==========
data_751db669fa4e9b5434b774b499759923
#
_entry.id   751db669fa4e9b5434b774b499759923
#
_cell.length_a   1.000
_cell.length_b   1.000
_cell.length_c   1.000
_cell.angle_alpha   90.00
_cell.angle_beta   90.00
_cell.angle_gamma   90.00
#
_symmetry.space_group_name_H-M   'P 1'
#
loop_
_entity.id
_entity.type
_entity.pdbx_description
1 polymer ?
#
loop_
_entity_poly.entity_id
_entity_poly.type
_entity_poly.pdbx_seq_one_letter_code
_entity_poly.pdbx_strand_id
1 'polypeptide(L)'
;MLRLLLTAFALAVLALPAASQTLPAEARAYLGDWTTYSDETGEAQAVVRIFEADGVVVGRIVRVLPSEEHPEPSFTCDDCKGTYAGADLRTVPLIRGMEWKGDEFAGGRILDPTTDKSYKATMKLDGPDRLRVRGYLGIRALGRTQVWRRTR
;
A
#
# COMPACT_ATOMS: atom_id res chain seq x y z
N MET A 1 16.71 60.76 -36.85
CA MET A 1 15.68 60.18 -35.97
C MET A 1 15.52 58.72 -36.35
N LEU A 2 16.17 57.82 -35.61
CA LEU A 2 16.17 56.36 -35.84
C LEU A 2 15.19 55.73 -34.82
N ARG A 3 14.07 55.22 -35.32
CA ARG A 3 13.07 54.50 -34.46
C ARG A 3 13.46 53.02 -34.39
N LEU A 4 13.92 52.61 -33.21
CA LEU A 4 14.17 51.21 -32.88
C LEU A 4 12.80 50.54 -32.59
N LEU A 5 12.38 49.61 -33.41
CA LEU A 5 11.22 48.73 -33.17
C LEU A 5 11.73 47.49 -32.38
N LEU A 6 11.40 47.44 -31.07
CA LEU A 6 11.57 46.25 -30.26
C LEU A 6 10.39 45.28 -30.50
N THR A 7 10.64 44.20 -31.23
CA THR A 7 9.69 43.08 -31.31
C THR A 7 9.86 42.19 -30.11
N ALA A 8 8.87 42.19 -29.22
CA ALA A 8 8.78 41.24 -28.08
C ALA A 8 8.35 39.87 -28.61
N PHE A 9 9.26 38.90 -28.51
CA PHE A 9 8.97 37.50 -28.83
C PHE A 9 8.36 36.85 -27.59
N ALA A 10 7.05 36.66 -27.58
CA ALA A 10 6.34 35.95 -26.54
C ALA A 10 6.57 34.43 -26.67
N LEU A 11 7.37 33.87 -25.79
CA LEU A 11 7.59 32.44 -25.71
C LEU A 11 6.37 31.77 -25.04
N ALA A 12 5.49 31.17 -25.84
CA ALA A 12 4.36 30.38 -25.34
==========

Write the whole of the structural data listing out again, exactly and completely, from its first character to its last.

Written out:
data_751db669fa4e9b5434b774b499759923
#
_entry.id   751db669fa4e9b5434b774b499759923
#
_cell.length_a   1.000
_cell.length_b   1.000
_cell.length_c   1.000
_cell.angle_alpha   90.00
_cell.angle_beta   90.00
_cell.angle_gamma   90.00
#
_symmetry.space_group_name_H-M   'P 1'
#
loop_
_entity.id
_entity.type
_entity.pdbx_description
1 polymer ?
#
loop_
_entity_poly.entity_id
_entity_poly.type
_entity_poly.pdbx_seq_one_letter_code
_entity_poly.pdbx_strand_id
1 'polypeptide(L)'
;MLRLLLTAFALAVLALPAASQTLPAEARAYLGDWTTYSDETGEAQAVVRIFEADGVVVGRIVRVLPSEEHPEPSFTCDDCKGTYAGADLRTVPLIRGMEWKGDEFAGGRILDPTTDKSYKATMKLDGPDRLRVRGYLGIRALGRTQVWRRTR
;
A
#
# COMPACT_ATOMS: atom_id res chain seq x y z
N MET A 1 16.71 60.76 -36.85
CA MET A 1 15.68 60.18 -35.97
C MET A 1 15.52 58.72 -36.35
N LEU A 2 16.17 57.82 -35.61
CA LEU A 2 16.17 56.36 -35.84
C LEU A 2 15.19 55.73 -34.82
N ARG A 3 14.07 55.22 -35.32
CA ARG A 3 13.07 54.50 -34.46
C ARG A 3 13.46 53.02 -34.39
N LEU A 4 13.92 52.61 -33.21
CA LEU A 4 14.17 51.21 -32.88
C LEU A 4 12.80 50.54 -32.59
N LEU A 5 12.38 49.61 -33.41
CA LEU A 5 11.22 48.73 -33.17
C LEU A 5 11.73 47.49 -32.38
N LEU A 6 11.40 47.44 -31.07
CA LEU A 6 11.57 46.25 -30.26
C LEU A 6 10.39 45.28 -30.50
N THR A 7 10.64 44.20 -31.23
CA THR A 7 9.69 43.08 -31.31
C THR A 7 9.86 42.19 -30.11
N ALA A 8 8.87 42.19 -29.22
CA ALA A 8 8.78 41.24 -28.08
C ALA A 8 8.35 39.87 -28.61
N PHE A 9 9.26 38.90 -28.51
CA PHE A 9 8.97 37.50 -28.83
C PHE A 9 8.36 36.85 -27.59
N ALA A 10 7.05 36.66 -27.58
CA ALA A 10 6.34 35.95 -26.54
C ALA A 10 6.57 34.43 -26.67
N LEU A 11 7.37 33.87 -25.79
CA LEU A 11 7.59 32.44 -25.71
C LEU A 11 6.37 31.77 -25.04
N ALA A 12 5.49 31.17 -25.84
CA ALA A 12 4.36 30.38 -25.34